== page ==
There were the usual congratulations and well wishes afterwards and Molly found herself half-listening to her father's oft-told story of how his family gained the title of baronet to Lydia's new husband, Ernie MacArthur. She was almost certain that Ernie had heard the story several times before but he nodded and asked all the right questions at the appropriate times and Molly found herself liking him just a little bit more for it. Most of her family disapproved of Ernie and Molly could not blame them. Aunt Muriel had to be bullied into giving her blessing and even now she had refused to attend the ceremony. It wasn't that Ernie was Muggleborn; neither she nor her family was prejudiced, thank you very much! It was rather that Ernie seemed a little too ambitious, just a little too eager to rise through the ranks of the Ministry. There was nothing wrong with having a good career in the Ministry, working hard and seeking out promotions. Those traits were all admirable. But her mother and aunt couldn't help but wonder just how far Ernie would go to achieve this. Although they did not fault his parentage, there was no denying that he was a Muggleborn and came from a low class background at that! On his own, Ernie would never be able to get farther than a middling desk job. But as the husband of Lydia Prewett, a well-respected Pureblood and the daughter of a baronet, he could command respect. The fact that he was handsome with an easy-going charm only confirmed her mother and aunt's suspicions in their minds. After all, what would a handsome boy like that want with such a plain girl as Lydia if not for some unseen gain? Molly had tried to warn Lydia, but she was so determined. Lydia had never been popular, so Molly supposed it was only natural that she would cling to the first man that showed her a bit of attention. Molly could only hope that her sister would be able to find some happiness with him.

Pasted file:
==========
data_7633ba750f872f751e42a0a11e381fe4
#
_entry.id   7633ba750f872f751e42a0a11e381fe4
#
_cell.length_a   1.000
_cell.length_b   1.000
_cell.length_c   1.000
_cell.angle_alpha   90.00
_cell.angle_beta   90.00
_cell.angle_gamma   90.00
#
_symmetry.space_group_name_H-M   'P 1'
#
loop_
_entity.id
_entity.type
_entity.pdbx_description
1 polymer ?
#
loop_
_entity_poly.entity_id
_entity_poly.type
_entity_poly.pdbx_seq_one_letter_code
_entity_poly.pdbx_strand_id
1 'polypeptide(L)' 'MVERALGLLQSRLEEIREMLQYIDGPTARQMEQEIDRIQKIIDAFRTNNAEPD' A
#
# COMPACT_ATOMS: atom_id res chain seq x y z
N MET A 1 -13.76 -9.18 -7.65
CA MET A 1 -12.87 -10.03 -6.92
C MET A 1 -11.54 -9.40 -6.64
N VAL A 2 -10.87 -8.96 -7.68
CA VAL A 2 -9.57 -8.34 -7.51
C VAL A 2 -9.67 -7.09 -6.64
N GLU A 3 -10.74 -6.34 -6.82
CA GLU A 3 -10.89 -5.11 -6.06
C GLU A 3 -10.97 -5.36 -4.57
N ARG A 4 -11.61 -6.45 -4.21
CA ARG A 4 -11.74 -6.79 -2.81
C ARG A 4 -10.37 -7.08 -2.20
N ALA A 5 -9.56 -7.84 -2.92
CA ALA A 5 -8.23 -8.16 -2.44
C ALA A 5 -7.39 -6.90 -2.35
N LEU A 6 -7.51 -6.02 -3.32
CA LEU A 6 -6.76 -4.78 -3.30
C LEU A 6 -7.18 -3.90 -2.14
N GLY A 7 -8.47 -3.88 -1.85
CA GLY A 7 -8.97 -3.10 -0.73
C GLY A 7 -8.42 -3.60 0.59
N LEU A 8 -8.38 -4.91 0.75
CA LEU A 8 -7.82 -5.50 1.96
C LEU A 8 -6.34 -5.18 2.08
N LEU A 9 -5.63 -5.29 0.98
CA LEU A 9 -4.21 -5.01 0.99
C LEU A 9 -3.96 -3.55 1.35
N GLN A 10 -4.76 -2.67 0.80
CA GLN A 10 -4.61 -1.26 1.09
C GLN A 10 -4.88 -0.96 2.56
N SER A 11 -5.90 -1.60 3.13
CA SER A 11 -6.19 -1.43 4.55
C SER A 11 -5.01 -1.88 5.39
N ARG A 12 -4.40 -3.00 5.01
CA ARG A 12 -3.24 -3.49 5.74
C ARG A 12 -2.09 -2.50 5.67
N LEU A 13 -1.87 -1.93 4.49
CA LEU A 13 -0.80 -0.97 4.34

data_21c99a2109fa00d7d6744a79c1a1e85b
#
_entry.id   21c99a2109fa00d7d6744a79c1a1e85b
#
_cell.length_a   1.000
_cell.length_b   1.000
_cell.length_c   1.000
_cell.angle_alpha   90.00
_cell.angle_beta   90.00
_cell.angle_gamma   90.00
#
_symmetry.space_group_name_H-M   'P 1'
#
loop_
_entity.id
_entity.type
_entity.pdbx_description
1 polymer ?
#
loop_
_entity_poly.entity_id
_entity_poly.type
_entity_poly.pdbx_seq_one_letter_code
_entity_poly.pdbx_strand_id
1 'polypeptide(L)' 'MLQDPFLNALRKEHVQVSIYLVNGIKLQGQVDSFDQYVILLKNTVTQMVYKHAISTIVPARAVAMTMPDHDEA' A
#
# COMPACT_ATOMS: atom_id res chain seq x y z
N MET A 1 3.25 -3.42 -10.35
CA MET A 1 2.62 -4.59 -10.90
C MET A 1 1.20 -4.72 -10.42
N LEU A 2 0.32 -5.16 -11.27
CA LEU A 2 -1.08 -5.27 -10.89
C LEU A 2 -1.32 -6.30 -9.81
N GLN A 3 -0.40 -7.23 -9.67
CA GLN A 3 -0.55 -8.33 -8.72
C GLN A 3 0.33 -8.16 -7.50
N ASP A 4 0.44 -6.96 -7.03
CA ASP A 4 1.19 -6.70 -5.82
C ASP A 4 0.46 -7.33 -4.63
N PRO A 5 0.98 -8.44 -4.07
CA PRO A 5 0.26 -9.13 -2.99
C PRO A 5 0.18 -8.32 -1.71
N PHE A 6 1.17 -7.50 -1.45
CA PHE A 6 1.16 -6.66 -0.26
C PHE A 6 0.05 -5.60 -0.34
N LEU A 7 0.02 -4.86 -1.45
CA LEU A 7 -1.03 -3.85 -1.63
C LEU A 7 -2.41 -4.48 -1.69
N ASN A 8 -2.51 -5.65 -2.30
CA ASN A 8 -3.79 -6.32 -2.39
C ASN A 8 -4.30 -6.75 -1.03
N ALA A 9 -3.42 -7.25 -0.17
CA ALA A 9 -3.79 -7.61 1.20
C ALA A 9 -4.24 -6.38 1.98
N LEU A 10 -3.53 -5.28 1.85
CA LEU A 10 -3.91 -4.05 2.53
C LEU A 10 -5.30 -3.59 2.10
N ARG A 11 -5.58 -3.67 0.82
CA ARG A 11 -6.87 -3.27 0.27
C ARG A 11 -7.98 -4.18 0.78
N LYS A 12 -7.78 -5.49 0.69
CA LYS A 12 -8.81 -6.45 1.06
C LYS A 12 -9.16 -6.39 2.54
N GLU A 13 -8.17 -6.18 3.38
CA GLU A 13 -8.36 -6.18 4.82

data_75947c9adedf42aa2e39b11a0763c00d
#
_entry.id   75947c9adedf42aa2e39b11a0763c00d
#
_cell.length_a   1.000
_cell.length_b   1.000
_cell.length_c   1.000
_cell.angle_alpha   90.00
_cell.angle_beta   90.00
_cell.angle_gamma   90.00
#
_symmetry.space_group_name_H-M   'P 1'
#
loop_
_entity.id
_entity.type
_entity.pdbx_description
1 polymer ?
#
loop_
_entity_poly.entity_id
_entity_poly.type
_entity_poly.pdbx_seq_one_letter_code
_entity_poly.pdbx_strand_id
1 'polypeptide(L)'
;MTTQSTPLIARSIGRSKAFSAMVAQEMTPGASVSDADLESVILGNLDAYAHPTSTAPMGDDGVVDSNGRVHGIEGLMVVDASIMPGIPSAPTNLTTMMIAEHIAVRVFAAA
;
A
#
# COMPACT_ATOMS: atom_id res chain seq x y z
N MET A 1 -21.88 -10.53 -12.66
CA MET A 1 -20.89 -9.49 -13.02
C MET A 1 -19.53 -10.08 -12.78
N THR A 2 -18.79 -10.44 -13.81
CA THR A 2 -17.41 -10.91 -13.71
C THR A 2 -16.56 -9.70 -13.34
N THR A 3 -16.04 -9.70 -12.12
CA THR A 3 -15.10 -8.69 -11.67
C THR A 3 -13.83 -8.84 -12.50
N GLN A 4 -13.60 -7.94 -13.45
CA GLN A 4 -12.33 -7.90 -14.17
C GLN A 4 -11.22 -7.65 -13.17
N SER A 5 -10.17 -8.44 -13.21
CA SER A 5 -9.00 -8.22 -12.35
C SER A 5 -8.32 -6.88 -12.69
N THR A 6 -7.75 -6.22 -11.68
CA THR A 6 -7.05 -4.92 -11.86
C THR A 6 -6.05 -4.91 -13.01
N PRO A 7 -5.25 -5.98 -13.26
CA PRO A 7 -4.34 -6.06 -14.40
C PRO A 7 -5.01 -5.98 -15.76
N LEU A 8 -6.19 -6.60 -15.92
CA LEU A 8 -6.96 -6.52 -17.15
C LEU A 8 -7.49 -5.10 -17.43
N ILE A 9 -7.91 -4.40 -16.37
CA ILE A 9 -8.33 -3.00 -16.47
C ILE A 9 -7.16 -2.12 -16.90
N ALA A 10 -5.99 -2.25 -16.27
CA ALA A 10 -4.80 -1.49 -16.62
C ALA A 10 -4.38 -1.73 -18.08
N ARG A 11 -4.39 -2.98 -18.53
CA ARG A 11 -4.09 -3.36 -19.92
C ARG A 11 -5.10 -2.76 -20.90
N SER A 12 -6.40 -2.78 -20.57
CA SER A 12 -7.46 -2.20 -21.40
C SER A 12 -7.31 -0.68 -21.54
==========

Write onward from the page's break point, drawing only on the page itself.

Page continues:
Molly and Ernie smiled and nodded along absently as her father, Sir Andrew Prewett, regaled them with how his ancestor, Sir Robert Pruett, helped King Edward III defeat Roger Mortimer with a well-timed Engorgio, leading to the King awarding him with a title when Lady Prewett appeared by her side. "Margaret, there you are! I've been looking everywhere for you!" She chastised. "Come along. There are guests who wish to speak with you."